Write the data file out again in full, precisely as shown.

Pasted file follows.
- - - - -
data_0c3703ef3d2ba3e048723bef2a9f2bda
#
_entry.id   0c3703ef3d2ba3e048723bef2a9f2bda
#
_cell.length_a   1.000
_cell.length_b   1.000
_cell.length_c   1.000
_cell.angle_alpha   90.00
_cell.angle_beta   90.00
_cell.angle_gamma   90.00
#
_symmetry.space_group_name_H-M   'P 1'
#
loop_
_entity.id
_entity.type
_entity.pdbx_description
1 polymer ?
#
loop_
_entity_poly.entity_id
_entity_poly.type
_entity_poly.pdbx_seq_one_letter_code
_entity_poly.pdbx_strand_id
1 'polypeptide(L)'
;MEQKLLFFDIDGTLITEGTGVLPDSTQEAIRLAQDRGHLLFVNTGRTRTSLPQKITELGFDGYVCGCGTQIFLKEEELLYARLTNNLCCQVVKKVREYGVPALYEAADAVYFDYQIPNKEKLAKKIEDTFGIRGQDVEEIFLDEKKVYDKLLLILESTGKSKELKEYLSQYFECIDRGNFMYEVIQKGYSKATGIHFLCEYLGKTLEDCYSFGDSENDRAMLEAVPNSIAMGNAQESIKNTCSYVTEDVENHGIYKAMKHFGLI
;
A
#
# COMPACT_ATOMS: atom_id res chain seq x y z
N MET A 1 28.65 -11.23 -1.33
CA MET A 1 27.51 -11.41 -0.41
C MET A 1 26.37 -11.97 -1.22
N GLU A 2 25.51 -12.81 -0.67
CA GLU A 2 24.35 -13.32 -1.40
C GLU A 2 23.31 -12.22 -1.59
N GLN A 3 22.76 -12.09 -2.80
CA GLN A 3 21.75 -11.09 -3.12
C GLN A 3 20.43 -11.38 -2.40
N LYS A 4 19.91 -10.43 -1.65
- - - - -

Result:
data_0c3703ef3d2ba3e048723bef2a9f2bda
#
_entry.id   0c3703ef3d2ba3e048723bef2a9f2bda
#
_cell.length_a   1.000
_cell.length_b   1.000
_cell.length_c   1.000
_cell.angle_alpha   90.00
_cell.angle_beta   90.00
_cell.angle_gamma   90.00
#
_symmetry.space_group_name_H-M   'P 1'
#
loop_
_entity.id
_entity.type
_entity.pdbx_description
1 polymer ?
#
loop_
_entity_poly.entity_id
_entity_poly.type
_entity_poly.pdbx_seq_one_letter_code
_entity_poly.pdbx_strand_id
1 'polypeptide(L)'
;MEQKLLFFDIDGTLITEGTGVLPDSTQEAIRLAQDRGHLLFVNTGRTRTSLPQKITELGFDGYVCGCGTQIFLKEEELLYARLTNNLCCQVVKKVREYGVPALYEAADAVYFDYQIPNKEKLAKKIEDTFGIRGQDVEEIFLDEKKVYDKLLLILESTGKSKELKEYLSQYFECIDRGNFMYEVIQKGYSKATGIHFLCEYLGKTLEDCYSFGDSENDRAMLEAVPNSIAMGNAQESIKNTCSYVTEDVENHGIYKAMKHFGLI
;
A
#
# COMPACT_ATOMS: atom_id res chain seq x y z
N MET A 1 28.65 -11.23 -1.33
CA MET A 1 27.51 -11.41 -0.41
C MET A 1 26.37 -11.97 -1.22
N GLU A 2 25.51 -12.81 -0.67
CA GLU A 2 24.35 -13.32 -1.40
C GLU A 2 23.31 -12.22 -1.59
N GLN A 3 22.76 -12.09 -2.80
CA GLN A 3 21.75 -11.09 -3.12
C GLN A 3 20.43 -11.38 -2.40
N LYS A 4 19.91 -10.43 -1.65